The Aftermath of the Latin American Boom?

Throughout this academic year, we have learned about European policy making, immigration issues in the United States, OECD´s effort to put up with the current crisis, Spain’s unemployment and labor market and why Northern countries engage in intra-industry trade. My contribution to this blog is oriented towards the Southern Cone of the globe, and is a personal assessment of some of the challenges that Latin America in particular, faces as a region today.

While many countries in the north confront one of the worst financial crisis in history, the ability that Latin American countries have had to adapt to the recent crisis has been remarkable. Nevertheless, what was first called as the Latin American boom now appears to be coming to an end.

 The region experienced an outstanding economic growth during the first five years of the 2000s, however, the rates have decreased mainly as a result of the European contraction and the Chinese downturn. Some harsher experts have defined this period as one of “superficial prosperity”, in which  instead of taking advantage of the boom, Latin American governments have chosen to squander the excess of public revenues, and as a consequence, “after the party, will come the hangover”. As a matter of fact, it seems the hangover is finally hitting the region and if it doesn’t get hydrated enough it is going to hit hard. But, can we really just blame it on  the Chinese?

The past decade has taught us that Latin American countries have a competitive advantage in terms of natural resources provision, commodities, and cheap raw material. However, most of the economic growth occurred because of a favorable economic context (I.e. increasing demand for exports), and not necessarily due to economic performance. Latin America is facing a crucial moment in history, and its performance in the following years will be defined by a set of challenges it must overcome as a region.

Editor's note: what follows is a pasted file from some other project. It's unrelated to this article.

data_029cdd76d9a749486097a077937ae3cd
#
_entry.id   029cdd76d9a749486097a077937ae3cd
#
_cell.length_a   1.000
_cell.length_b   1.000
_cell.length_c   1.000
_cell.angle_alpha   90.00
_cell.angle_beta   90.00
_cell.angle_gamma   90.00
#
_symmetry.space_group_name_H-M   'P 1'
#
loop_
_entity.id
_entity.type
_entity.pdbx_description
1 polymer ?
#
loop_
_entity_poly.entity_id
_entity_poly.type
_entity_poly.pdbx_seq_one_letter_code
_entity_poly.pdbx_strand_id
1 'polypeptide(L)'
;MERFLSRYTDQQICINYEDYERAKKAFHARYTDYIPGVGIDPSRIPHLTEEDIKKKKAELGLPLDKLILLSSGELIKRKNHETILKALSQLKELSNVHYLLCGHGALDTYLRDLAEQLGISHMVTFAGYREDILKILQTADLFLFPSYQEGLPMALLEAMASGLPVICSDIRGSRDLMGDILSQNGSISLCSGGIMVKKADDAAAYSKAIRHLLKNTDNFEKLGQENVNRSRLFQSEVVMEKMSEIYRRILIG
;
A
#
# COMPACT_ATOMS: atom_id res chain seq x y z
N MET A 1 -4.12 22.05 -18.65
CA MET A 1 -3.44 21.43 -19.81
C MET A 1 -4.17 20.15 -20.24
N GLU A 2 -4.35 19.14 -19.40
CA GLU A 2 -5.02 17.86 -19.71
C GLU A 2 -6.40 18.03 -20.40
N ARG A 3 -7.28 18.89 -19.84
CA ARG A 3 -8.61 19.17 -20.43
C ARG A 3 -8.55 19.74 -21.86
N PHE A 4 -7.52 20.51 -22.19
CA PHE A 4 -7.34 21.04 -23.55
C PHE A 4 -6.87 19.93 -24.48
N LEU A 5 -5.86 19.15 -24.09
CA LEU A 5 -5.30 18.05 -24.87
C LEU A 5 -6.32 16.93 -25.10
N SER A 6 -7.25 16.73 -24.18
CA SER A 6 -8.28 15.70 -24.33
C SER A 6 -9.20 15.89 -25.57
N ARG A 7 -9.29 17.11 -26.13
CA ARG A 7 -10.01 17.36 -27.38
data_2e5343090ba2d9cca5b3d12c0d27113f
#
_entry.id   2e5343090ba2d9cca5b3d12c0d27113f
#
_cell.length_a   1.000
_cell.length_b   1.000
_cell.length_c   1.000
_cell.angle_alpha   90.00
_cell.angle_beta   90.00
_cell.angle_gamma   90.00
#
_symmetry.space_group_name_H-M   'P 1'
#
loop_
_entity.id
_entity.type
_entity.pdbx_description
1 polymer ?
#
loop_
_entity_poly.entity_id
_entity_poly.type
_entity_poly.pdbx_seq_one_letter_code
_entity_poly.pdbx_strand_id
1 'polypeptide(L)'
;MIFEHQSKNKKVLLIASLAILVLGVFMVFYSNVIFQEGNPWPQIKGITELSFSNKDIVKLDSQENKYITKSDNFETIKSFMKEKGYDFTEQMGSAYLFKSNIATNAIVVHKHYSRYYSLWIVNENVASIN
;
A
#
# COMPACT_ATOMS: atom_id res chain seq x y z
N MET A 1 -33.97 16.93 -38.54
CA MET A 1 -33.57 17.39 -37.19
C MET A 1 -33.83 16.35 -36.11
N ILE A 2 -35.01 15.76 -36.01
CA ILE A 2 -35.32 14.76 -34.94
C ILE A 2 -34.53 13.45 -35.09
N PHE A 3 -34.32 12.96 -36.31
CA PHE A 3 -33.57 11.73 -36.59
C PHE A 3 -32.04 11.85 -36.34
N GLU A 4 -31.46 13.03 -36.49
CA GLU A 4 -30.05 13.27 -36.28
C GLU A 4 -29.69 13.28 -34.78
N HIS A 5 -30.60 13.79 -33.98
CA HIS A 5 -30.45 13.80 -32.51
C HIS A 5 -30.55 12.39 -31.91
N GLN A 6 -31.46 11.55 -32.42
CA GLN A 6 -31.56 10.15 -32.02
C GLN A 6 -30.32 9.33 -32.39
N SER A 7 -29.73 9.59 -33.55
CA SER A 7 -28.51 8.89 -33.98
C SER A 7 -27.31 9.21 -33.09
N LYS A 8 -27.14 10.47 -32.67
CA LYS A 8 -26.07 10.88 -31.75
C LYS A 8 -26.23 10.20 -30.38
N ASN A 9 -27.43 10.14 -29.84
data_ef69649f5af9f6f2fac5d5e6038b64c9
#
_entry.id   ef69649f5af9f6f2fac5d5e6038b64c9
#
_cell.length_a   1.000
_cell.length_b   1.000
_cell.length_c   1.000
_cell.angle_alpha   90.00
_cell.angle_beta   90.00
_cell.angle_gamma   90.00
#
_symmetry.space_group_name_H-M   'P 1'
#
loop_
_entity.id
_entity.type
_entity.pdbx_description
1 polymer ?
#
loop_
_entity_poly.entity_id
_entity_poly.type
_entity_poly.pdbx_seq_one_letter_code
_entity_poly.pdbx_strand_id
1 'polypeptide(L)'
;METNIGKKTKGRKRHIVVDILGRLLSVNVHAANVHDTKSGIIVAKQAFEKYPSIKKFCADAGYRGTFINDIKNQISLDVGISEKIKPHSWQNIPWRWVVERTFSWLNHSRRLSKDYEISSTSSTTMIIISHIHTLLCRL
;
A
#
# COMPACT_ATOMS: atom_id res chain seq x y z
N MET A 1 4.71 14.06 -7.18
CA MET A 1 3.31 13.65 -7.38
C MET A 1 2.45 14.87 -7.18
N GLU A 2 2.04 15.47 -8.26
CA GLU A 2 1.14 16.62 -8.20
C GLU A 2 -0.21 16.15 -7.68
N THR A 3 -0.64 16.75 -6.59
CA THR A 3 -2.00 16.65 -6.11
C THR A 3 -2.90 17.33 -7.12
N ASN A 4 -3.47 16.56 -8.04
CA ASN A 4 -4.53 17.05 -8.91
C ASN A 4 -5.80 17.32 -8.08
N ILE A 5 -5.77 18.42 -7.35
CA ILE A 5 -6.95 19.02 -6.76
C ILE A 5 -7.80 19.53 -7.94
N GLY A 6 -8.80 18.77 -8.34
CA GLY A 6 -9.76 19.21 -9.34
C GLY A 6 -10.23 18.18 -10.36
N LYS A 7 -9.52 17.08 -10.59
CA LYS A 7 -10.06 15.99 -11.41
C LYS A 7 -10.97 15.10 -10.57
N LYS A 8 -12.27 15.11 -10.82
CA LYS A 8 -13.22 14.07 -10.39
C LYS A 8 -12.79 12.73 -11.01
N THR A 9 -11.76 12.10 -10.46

First, important progress has been made towards eradication of extreme poverty; yet, the region stands far from overcoming social inequality. The region has not been capable of translating economic prosperity into inclusive development that reduces the existing income disparities. In fact, Latin America is still considered to be the most unequal region in the world, according to a recent UN report, which is not something to be proud of. The role of international organizations together with the national governments is therefore crucial for designing strategies and development policies that allow economic growth to coexist with the reduction of inequality.

Second, consumption patterns have changed in the past decade; households are wealthier and are thus demanding different and larger consumption baskets. However, the region has not been able to meet the increasing demand with own production, but instead with an increase in imports. It is true that theories of international trade tell us that people love variety, but a wider variety should be achieved through structural reforms that foster own production. Industrialization reforms that channel the capital surplus into investment and infrastructure need to take place to widen the possible production frontier.